• Individual persons working directly with patients in the industry, should be registered as competent individuals with the appropriate professional bodies, such as the Nursing and Midwifery Council and the Health Professionals Council and also adhere to their professional Codes of Conduct.

2) Definitions

  • UTA member companies as defined for the purpose of this Code of Practice, will be involved in one or more of the following:
  • Supply of assistive urological devices/technologies
  • Supply of externally applied urological medical devices, and/or services relating to the fitting of these devices
  • Supply of equipment and related services necessary for medical and health professionals to carry out their various specialist functions
  • Training in the use of assistive urological devices/technologies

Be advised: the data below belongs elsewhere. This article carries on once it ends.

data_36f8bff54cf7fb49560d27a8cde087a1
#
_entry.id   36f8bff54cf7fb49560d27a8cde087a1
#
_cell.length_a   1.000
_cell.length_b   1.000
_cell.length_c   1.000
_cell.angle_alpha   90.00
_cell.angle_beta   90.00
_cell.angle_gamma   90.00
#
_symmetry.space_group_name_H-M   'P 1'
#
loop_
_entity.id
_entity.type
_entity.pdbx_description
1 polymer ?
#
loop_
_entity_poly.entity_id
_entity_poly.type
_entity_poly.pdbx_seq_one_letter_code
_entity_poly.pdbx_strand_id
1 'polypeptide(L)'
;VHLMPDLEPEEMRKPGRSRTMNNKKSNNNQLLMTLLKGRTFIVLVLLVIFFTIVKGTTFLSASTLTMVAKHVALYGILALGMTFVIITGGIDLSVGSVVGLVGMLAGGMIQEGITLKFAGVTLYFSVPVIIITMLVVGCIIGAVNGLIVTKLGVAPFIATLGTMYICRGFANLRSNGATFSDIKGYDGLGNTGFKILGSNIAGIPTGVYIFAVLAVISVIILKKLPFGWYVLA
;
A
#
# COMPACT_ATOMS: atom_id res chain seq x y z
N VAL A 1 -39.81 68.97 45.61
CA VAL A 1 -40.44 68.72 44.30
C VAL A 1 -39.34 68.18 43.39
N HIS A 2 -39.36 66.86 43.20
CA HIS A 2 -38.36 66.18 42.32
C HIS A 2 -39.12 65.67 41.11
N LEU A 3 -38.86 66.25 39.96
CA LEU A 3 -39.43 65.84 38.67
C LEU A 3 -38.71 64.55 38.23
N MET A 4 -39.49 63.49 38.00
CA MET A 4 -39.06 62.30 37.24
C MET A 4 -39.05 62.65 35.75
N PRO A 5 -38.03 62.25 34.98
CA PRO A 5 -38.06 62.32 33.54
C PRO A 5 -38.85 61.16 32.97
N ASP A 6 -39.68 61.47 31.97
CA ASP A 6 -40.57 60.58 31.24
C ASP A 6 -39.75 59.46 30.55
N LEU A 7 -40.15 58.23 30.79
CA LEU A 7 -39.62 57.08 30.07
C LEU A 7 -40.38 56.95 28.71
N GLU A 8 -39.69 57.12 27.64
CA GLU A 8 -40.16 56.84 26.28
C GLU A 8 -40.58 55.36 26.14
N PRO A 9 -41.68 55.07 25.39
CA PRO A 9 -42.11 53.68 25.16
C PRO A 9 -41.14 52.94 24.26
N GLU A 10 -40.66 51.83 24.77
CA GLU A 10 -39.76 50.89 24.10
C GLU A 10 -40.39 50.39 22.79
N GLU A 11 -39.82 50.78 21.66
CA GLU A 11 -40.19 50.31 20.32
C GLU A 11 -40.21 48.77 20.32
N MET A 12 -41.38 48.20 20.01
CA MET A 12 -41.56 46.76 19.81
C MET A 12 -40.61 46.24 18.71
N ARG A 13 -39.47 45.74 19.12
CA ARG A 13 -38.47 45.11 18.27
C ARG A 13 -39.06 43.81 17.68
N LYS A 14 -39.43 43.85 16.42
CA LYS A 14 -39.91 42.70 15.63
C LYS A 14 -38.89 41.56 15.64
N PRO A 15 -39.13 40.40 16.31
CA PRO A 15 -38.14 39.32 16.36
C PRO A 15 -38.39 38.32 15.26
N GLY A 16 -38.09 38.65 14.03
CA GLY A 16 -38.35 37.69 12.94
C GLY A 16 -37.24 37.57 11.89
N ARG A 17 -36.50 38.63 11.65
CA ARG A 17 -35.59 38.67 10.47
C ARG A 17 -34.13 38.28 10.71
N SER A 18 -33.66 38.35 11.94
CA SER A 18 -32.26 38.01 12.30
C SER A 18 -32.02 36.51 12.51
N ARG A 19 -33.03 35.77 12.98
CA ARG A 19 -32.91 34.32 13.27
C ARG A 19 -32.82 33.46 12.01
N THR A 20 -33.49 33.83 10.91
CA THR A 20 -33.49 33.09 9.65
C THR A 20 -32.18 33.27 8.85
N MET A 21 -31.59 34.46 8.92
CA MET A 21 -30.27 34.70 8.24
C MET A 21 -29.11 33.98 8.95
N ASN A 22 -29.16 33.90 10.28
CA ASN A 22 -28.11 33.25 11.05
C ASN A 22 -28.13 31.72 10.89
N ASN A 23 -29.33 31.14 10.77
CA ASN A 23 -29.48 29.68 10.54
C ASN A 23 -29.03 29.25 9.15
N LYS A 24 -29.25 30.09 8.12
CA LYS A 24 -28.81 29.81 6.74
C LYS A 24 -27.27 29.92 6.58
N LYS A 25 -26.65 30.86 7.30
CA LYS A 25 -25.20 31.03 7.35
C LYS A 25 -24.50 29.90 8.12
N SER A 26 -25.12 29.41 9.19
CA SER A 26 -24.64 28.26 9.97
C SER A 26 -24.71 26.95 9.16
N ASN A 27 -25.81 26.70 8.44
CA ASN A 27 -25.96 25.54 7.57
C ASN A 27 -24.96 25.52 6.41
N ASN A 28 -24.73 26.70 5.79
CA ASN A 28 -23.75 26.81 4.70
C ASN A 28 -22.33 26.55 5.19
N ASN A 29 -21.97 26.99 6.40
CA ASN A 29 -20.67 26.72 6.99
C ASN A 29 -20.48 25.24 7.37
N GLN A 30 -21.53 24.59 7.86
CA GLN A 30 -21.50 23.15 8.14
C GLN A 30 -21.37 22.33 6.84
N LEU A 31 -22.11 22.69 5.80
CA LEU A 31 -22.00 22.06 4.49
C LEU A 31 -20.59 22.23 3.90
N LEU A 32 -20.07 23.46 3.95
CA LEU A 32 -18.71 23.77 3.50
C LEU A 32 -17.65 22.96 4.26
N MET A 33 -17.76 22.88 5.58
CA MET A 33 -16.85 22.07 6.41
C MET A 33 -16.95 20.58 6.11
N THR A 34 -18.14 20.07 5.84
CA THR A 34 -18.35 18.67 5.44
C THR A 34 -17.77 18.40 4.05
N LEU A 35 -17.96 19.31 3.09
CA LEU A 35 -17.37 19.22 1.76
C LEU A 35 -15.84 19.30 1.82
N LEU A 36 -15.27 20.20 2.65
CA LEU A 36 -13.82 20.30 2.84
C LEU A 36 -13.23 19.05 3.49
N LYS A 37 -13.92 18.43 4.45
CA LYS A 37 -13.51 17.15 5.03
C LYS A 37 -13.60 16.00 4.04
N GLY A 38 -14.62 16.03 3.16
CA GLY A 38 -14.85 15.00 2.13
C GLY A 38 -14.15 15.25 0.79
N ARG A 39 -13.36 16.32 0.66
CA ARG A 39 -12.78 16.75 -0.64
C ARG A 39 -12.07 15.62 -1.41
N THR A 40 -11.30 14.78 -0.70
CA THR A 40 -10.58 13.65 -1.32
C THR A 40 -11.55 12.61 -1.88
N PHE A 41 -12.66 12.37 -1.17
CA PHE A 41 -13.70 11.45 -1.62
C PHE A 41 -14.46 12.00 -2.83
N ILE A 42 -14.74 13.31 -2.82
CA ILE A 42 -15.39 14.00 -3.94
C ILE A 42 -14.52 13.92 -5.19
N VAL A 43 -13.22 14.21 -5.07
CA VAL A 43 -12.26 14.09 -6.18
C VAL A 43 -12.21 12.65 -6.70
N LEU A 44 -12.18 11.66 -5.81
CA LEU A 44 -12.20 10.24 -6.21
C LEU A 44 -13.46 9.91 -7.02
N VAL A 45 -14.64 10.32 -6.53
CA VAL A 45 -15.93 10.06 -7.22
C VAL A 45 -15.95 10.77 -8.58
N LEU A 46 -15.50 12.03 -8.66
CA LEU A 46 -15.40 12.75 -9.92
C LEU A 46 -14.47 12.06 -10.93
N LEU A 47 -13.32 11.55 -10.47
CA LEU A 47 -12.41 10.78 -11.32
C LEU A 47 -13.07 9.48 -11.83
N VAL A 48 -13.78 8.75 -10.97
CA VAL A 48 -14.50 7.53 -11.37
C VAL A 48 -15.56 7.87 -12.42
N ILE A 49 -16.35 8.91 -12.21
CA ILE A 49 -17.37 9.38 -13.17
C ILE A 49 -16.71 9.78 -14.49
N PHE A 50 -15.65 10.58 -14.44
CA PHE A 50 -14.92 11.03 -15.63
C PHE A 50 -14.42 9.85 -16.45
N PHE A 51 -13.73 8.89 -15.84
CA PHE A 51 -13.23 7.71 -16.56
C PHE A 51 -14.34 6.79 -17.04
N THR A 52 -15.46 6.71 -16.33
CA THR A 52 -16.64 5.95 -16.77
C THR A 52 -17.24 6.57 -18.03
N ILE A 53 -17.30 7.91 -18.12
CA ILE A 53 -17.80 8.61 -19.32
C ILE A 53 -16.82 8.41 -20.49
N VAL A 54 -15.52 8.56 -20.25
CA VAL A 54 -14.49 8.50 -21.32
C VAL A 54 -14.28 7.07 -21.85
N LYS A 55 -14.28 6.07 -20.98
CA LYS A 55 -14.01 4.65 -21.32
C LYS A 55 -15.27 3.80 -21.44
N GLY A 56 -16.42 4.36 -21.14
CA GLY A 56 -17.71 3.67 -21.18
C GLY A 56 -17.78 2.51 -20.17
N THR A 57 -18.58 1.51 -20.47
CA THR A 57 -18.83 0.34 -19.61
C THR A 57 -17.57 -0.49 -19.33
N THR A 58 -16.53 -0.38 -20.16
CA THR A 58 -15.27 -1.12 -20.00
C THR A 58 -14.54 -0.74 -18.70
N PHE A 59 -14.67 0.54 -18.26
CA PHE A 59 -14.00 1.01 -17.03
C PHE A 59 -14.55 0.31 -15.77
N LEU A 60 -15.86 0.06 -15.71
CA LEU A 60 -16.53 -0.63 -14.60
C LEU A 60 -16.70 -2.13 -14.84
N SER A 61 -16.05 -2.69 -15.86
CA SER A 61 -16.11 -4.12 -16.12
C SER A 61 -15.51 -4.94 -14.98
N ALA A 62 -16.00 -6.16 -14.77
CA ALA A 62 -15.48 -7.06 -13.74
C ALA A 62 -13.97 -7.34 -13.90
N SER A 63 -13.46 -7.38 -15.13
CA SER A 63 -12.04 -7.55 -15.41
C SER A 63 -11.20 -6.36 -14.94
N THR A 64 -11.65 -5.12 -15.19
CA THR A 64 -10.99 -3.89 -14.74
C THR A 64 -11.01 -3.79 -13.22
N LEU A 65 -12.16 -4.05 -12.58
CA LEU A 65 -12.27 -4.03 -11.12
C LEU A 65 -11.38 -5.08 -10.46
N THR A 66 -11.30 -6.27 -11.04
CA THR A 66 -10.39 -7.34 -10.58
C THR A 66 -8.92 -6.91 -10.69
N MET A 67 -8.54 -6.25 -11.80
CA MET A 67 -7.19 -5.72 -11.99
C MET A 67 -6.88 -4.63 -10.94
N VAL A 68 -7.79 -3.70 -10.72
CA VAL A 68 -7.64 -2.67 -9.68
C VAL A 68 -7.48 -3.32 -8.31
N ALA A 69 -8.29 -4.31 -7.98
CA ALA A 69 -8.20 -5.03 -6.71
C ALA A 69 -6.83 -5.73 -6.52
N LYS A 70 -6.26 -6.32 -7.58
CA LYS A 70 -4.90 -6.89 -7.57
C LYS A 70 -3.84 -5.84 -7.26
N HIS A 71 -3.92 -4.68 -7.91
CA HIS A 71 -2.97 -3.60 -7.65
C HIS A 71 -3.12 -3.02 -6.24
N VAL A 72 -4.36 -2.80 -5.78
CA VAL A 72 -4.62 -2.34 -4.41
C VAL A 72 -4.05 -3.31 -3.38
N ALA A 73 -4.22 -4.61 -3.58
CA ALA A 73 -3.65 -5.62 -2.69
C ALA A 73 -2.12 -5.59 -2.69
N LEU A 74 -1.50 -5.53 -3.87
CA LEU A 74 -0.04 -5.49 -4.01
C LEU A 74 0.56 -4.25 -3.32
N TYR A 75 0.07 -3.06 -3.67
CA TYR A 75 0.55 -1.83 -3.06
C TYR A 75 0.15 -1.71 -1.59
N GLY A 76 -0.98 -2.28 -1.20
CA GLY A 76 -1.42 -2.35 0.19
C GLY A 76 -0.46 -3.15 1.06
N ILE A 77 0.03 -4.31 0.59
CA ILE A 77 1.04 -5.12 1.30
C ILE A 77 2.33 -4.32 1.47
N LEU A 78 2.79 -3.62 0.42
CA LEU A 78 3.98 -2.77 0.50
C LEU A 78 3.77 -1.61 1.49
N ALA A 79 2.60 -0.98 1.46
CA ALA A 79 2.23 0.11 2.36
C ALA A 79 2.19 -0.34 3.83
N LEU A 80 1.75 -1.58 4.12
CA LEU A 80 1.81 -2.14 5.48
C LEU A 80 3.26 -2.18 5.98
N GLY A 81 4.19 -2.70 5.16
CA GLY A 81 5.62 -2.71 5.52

• Training relating to health and safety, such as first aid at work and manual handling.

2.2     The term ‘UTA member’ for the purpose of this Code of Practice includes the following:

  • Limited companies
  • Partnerships
  • Sole traders
  • Wholly owned subsidiaries
  • Franchises
  • Customers may be private individuals, businesses, charities or authorities/agencies such as the NHS.
  1. Over riding principles underpinning the UTA Code of Practice

All UTA member companies registered against this Code of Practice adhere to the following principles set out by MedTech Europe:

  • The Principle of Image and Perception

Member companies should, at all times, consider the image and perception of the medical technology industry that will be projected to the public when interacting with healthcare professionals and healthcare organisations.